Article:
Thailand’s deal with Myanmar – and, importantly, Japan – to develop Dawei, long-expected but now part of a formal agreement between the three countries after the July 4 Mekong-Japan Summit, is an ideal complement to Thailand’s ambitious plans for a network of special economic zones.


Self Photos / Files - Thai Japan leaders meetJapan’s involvement in the Dawei project, coming only after much foot-dragging, may be in response to increased investment by China in the region. “[The governments of Japan, Myanmar and Thailand recognize] the importance of the three countries in the comprehensive development of Dawei Special Economic Zone project to promote integrated economic development and enhance connectivity in and around Mekong subregion,” says a memorandum of intent signed in Tokyo.


The Dawei project has been in the works since 2008, and now includes construction of an industrial park with a deep-water port, blast furnaces, oil refineries and other facilities. Japan has agreed to invest ¥750 billion (US$6.07 billion) in the region over the next three years.


Though the Dawei project is in neighbouring Myanmar, Thailand has its own ambitious plans for to develop SEZs within its borders designed to facilitate trade and, longer-term, to build up the country’s industrial base.


“The government has made some significant progress in the setting up of special economic zones. I would like to inform you that all of the six special economic zones have seen much development,” Thailand’s prime minister General Prayut Chan-o-cha said recently. “Over the past year, we were able to build connectivity, transportation routes, customs checkpoints, etc.”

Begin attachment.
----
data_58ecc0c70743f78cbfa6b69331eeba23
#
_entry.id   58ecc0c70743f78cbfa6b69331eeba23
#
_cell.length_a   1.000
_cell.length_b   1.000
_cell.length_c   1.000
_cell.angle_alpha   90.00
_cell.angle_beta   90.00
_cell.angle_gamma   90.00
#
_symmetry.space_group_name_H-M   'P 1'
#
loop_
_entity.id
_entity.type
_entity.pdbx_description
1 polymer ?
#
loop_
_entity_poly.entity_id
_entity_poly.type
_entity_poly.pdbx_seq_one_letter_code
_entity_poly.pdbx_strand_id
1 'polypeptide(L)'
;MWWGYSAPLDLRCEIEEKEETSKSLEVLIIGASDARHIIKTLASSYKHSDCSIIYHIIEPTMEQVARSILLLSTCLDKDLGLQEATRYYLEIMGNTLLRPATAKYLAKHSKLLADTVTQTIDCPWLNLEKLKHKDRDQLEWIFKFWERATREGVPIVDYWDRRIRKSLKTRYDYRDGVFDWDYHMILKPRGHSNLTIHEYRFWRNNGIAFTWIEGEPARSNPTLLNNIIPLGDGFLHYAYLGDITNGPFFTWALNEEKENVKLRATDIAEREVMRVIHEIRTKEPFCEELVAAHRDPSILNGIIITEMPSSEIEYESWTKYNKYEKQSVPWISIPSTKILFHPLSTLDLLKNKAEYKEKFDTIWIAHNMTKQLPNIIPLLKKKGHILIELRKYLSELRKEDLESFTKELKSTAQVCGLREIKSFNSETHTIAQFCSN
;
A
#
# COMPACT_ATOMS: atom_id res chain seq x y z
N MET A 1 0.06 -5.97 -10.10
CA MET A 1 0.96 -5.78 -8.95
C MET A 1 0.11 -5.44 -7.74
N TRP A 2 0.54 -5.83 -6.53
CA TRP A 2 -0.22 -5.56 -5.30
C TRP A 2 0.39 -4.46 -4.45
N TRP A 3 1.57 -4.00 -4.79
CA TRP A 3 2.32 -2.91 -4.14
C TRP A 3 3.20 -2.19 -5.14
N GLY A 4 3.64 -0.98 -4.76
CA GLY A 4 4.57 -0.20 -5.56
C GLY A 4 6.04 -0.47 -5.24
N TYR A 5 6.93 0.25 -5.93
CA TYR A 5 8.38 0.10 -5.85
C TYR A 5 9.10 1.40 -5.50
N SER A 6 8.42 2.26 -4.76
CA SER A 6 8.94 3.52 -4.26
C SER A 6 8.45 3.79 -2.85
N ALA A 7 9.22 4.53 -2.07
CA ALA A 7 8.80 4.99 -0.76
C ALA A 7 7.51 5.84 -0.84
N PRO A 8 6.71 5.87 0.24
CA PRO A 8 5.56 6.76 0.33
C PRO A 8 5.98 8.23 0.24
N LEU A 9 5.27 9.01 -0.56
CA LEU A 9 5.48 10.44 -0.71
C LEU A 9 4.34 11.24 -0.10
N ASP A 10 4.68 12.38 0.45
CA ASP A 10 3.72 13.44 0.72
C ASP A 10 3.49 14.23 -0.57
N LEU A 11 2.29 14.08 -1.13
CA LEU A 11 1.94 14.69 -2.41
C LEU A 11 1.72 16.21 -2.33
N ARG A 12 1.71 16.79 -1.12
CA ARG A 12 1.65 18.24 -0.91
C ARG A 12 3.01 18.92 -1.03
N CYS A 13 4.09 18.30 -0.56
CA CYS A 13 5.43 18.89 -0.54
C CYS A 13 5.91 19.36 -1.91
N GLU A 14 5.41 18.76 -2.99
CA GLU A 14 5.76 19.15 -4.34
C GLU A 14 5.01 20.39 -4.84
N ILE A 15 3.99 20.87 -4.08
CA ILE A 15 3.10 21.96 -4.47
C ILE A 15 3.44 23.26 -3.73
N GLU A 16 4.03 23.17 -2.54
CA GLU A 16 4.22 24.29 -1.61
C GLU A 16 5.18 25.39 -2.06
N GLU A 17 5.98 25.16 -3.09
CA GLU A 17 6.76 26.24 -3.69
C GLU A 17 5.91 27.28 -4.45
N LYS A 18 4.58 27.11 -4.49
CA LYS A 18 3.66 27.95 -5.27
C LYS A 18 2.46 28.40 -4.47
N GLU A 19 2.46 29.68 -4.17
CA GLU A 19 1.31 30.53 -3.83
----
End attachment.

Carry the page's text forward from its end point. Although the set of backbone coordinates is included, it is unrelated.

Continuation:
Rather confusingly, the six SEZs are in five provinces: Mae Sot, on the border with Myanmar, Sakaeo, and Trat near Cambodia, Mukdahan on the Laos border and Songkhla in southern Thailand near Malaysia.


The SEZs are definitely not free zones: cheaper migrant labour is neither allowed nor encouraged. “Importantly, I would like the workers within these special economic zones to be made up of locals of nearby provinces,” Prayut said. “This will lend towards the development of local communities.”


Six more locations are scheduled to be developed next year, Prayut added. The government plans for seven SEZs in another five border provinces: Chiang Rai, Kanchanaburi, Nong Khai, Nakhon Phanom and Narathiwat. 


Thailand’s approach to SEZs is all very different to the approach taken by China, which sees its SEZs as very international. The Thai government sees them as local and regional, emphasizing border and intra-ASEAN trade.

Or as Prayut put it: “The government is supporting developments in and outside special economic zones, as well as developments in provinces with potential in border trade and in intra-ASEAN trade.” 


The government’s support is very locally-based, but this makes the point. Examples of this include the Mae Sot SEZ, which is seeing the building of a road to bypass the city of the same name along with a second bridge over the Moei River; a highway to nearby Tak (Highway No. 105) and the expansion of the Mae Sot airport.